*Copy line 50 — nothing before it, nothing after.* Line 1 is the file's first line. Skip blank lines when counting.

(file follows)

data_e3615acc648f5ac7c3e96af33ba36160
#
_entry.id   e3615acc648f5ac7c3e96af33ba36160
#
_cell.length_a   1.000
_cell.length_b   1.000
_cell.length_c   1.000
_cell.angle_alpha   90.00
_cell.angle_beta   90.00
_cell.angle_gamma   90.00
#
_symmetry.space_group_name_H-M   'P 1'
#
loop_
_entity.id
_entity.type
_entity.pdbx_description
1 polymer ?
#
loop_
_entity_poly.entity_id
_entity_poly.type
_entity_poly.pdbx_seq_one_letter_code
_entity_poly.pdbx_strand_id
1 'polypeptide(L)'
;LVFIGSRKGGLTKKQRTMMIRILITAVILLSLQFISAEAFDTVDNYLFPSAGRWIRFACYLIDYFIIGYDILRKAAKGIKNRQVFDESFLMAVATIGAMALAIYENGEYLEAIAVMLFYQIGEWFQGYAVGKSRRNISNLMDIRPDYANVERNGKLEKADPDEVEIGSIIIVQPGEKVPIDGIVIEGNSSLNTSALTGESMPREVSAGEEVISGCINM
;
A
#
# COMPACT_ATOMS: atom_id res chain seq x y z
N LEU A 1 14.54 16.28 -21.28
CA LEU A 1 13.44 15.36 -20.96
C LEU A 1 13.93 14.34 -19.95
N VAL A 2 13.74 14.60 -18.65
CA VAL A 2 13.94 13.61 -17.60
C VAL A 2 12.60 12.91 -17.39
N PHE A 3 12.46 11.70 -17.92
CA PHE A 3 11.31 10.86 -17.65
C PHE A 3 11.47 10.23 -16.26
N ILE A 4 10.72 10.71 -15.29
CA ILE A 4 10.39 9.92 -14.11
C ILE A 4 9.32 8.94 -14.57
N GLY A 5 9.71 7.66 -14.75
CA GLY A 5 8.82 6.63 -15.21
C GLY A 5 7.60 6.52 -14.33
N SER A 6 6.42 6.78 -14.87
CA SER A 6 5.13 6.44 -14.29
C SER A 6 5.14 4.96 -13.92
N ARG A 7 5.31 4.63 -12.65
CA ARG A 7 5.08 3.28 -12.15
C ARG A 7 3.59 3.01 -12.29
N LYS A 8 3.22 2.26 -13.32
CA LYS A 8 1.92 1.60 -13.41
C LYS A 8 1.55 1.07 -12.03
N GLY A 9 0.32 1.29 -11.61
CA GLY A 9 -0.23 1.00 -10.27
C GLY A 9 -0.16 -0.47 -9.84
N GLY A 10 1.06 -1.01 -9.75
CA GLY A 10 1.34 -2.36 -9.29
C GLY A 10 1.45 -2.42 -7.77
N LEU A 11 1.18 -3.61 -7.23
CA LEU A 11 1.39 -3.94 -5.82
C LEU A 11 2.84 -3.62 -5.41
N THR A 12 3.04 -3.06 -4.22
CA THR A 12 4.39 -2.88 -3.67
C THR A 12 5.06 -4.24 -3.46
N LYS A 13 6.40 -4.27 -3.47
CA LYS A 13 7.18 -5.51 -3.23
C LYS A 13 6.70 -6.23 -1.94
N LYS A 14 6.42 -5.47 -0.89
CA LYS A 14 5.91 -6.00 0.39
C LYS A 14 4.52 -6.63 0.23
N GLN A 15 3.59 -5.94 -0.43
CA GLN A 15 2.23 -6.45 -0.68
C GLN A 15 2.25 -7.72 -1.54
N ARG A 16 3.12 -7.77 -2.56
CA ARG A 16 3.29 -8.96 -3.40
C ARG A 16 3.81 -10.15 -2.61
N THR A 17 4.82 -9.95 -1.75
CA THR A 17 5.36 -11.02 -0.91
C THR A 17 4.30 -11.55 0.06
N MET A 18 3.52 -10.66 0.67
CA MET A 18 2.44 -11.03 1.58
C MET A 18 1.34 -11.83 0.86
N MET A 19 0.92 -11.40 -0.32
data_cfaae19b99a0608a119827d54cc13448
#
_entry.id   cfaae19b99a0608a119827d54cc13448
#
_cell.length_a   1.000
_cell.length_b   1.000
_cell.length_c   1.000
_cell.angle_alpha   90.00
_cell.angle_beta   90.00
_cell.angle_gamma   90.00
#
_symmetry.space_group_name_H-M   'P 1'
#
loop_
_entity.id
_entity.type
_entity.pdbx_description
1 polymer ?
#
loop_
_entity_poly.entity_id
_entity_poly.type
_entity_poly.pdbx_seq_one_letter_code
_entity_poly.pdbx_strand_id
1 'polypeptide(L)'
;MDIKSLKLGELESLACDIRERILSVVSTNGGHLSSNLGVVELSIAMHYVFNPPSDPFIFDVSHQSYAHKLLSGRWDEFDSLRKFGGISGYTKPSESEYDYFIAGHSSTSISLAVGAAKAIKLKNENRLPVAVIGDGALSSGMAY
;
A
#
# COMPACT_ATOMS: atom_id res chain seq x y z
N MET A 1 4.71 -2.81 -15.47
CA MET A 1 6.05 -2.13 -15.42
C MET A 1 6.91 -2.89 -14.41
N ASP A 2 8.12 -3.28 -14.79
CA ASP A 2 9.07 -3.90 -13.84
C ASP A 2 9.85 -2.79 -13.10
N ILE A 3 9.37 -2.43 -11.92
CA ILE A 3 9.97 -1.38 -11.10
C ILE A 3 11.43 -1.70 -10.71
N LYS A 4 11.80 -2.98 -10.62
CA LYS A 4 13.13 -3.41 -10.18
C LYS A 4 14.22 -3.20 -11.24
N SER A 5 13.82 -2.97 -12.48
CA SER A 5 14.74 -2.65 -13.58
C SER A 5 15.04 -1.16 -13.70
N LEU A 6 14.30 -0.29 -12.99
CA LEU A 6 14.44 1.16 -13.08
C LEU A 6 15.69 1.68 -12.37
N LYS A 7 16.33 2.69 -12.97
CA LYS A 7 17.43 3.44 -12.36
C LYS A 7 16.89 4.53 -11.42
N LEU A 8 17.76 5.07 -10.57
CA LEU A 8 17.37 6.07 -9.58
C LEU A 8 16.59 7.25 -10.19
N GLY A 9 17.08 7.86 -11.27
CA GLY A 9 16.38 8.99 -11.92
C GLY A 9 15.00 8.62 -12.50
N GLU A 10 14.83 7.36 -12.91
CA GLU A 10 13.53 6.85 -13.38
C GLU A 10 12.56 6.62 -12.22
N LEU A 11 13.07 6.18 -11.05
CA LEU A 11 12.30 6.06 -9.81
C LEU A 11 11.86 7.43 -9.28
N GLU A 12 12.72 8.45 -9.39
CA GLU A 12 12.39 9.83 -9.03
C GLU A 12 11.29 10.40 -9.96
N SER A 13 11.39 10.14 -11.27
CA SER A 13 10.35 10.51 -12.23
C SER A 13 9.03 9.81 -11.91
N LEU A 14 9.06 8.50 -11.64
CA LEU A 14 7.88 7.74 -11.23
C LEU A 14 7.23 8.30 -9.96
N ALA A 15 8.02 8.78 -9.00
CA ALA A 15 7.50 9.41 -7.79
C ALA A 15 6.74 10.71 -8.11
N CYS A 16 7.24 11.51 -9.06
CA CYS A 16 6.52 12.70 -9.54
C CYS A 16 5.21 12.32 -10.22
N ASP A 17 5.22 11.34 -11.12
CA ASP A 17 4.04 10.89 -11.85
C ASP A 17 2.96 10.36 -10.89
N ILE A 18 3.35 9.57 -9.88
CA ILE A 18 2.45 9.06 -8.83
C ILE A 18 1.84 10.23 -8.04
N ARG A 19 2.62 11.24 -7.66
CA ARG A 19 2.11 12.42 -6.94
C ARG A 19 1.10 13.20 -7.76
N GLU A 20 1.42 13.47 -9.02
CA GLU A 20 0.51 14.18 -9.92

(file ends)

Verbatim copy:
CA ARG A 7 5.08 3.28 -12.15